Motorcycle enthusiast Rhys Middleton was killed when a tourist driver veered into his path on a highway in February.
Three months on, his grieving mother has launched a campaign for cars driven by overseas visitors to display V plates.
Rhys Middleton died when he was catapulted from his motorcycle after colliding with a car going the same direction along State Highway 5, near Napier, on Waitangi weekend.
It is believed the driver, a 27-year-old Chinese woman, had veered left to let the group of motorcyclists Middleton was travelling with pass and clipped the motorcycle's front wheel as she moved back into the lane.
His death came a year before the 23-year-old was due to marry his long-time love, Laura Settle. The couple, who worked together at a Tauranga bar, had bought a house and planned to start a family.
His mother, Judy Richards, said the family's grief was still raw. "No, you never get over the loss," she said.
With the support of her family, Richards launched an online petition and website for the V-plate initiative, for all "visitors, tourists and overseas people who buy or hire cars and drive on our roads".
"If these people displayed a 'V' plate for visitors and tourists, visible front and back of their vehicle, the public will be aware that these are overseas drivers and take care."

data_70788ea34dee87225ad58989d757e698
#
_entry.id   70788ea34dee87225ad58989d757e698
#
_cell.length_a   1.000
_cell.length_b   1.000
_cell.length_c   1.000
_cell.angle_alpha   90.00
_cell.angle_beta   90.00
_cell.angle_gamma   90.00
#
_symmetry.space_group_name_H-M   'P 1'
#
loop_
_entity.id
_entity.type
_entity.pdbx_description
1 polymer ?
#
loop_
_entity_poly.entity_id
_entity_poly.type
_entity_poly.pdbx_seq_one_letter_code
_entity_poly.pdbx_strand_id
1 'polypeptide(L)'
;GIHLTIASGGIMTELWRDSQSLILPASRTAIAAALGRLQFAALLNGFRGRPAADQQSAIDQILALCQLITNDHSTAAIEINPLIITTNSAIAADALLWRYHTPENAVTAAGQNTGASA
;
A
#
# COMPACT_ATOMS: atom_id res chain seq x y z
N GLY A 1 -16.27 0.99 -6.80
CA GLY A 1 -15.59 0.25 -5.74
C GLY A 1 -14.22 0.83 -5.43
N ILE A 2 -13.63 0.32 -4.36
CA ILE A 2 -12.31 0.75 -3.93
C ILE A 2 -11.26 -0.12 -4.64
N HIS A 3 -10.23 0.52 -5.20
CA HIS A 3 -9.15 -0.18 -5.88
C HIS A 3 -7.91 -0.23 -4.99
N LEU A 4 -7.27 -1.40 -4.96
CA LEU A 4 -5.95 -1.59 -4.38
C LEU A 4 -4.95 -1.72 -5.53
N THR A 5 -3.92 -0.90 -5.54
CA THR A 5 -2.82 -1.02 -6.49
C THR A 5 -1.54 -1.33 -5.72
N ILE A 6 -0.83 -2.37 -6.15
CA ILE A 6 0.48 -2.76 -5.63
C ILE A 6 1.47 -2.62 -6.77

They wanted to make sure no one else suffered a grief such as theirs.
A 2015 Ministry of Transport report on overseas drivers' accidents from 2010-14 indicated 5.7 per cent of crashes with fatalities and injuries involved overseas licence holders.
Over the same period, 3.8 per cent of all drivers involved in crashes had an overseas licence.
About three-quarters were short-term visitors to New Zealand, 13 per cent were overseas students and 9 per cent were migrants.
But Richards said if a better system was in place to educate these drivers in conjunction with a visual marking system such as an orange "V" plate she might still have her son.
"Who knows what would have happened," she said. "He should never have died."
Jieling Xiao, the driver of the car, has admitted one charge of driving dangerously and will be sentenced at the Napier District Court this month.
Richard's "V" plates idea echoed a similar one launched this week to get "T" plates on rental vehicles.
The idea has received some support, with more than 3000 people supporting the T-plates for Tourists page.
The campaigns were being run separately, but Richards said it wasn't in opposition to the alternate campaign.
Dogandlemon.com editor Clive Matthew-Wilson said the warning plates would give a good indication that the driver of a vehicle was inexperienced and likely to make mistakes.
Leo Mortimer from the Ministry of Transport said there was no evidence the plates would change behaviour and prevent tragedies.
"Unfortunately, statistics show the majority of our road trauma comes from Kiwis killing or injuring themselves or other Kiwis who share the road with them."